Unlike conventional investment management, impact investors can benchmark their performance in social or environmental returns in addition to traditional financial returns. Investors in ESGthemed indices, ETFs, or equity can track financial returns using the same conventional benchmarking tools as other traditional investors. A discussion of financial benchmarking tools will not be included here as there is already a variety of literature on investment portfolio management.
Tracking social or environmental returns, however, is more difficult. Tools such as B Analytics (profiled in more detail in the Appendix) allow investors to manage their companies based on ratings derived from IRIS or GIIRS. Most of this information is only collected ex post facto and cannot be exhibited in real-time. Furthermore, most of the ratings are based on “scores” given to broader themes within environmental, social, and governance categories. This information is qualitative and therefore difficult to assimilate into economic returns, which are tracked in quantitative financial terms. Quantifying social and environmental returns remains a challenge for investors seeking more specific information on whether their “impact investments” are truly making a difference. One possible solution to this problem is the social return on investment (SROI) concept.
Social Return on Investment Social return on investment (SROI) as a benchmarking tool is unique to impact investing. It can be compared to the price/earnings ratio in terms of its potential for evaluating performance. These metrics are used to measure value creation, and the SROI specifically measures the amount of social impact generated on a specific amount of investment in a particular subject.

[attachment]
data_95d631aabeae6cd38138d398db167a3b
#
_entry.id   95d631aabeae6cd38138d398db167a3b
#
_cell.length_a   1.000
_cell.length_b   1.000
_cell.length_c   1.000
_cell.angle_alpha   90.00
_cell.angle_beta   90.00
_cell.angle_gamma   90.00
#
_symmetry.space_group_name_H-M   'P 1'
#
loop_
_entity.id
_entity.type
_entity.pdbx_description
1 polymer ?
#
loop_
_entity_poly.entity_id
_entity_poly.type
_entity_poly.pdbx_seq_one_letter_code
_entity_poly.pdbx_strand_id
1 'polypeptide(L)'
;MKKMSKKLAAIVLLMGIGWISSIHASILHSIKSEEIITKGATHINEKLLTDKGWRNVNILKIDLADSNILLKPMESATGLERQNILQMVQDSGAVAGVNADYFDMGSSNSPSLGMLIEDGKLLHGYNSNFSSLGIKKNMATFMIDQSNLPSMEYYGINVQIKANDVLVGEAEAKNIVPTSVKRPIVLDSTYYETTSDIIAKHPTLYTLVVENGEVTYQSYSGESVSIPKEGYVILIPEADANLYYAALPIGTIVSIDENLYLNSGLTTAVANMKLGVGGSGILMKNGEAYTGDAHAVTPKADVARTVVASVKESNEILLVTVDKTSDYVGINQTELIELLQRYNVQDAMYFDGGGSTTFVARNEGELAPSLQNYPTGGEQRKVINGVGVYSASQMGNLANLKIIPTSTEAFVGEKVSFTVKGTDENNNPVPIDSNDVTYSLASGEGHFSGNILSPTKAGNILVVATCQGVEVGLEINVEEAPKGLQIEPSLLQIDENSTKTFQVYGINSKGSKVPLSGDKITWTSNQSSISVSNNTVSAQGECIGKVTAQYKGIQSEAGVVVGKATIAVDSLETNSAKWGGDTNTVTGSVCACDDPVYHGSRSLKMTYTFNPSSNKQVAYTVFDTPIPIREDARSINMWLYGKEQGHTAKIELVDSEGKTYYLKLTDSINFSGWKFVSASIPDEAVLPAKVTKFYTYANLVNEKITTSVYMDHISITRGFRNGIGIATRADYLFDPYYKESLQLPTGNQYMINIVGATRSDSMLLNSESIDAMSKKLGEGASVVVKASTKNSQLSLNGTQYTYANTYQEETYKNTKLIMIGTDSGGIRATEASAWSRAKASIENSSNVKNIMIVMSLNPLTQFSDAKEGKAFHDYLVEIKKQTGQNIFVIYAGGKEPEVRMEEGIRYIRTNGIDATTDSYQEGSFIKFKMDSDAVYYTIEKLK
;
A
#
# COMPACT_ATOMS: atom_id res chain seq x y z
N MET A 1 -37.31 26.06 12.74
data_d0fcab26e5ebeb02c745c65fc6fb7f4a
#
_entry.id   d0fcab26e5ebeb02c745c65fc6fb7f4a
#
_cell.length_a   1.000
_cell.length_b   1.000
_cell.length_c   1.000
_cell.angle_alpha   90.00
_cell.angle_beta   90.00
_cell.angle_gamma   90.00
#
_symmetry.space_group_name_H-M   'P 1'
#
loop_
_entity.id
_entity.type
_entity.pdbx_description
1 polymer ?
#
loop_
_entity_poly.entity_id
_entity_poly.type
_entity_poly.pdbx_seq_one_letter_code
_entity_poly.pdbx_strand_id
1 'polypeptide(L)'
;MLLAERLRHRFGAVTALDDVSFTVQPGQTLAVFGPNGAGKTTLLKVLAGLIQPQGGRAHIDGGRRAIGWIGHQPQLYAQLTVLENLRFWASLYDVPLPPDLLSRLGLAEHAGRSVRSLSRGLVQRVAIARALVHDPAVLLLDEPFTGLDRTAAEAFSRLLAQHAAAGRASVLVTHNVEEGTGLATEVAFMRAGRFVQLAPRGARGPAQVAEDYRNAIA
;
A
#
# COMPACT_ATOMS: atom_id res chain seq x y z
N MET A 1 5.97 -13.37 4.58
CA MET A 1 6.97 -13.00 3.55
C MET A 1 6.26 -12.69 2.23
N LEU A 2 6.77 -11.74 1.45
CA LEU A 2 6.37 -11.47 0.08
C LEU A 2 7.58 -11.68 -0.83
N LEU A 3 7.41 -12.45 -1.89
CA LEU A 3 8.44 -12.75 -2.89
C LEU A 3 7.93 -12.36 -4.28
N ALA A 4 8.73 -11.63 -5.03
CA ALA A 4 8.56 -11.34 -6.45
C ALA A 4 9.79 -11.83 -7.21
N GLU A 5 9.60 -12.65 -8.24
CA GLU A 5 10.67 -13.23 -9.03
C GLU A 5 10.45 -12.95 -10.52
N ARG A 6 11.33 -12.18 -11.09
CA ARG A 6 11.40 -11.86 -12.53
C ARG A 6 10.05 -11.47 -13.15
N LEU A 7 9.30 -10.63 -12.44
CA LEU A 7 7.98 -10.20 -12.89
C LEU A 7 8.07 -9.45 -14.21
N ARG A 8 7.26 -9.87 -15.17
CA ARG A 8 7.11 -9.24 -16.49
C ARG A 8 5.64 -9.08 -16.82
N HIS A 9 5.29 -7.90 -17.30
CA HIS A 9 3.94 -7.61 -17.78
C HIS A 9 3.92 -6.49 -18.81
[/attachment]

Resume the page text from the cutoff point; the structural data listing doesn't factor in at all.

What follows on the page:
SROI is not a new phenomenon in the world of impact investing–there have been discussions on SROI in the 1990s–however, measuring SROI remains tricky. Emerson, Wachowicz, and Chun of the Roberts Economics Development Fund (REDF) concluded that social enterprises create value in a continuum that ranges from economic, to socioeconomic, to social value.45 Economic value is the traditional motive for most enterprises; common measurements include return on investment, price/ earnings ratio, and profit margin. Social value is created when processes and inputs are combined to create improvements in the lives of individuals or society as a whole. Emerson, Wachowicz, and Chun state that this is where most non-profits operate, and it is difficult to measure value in this space since most “products” are qualitative and not reducible to analytical terms.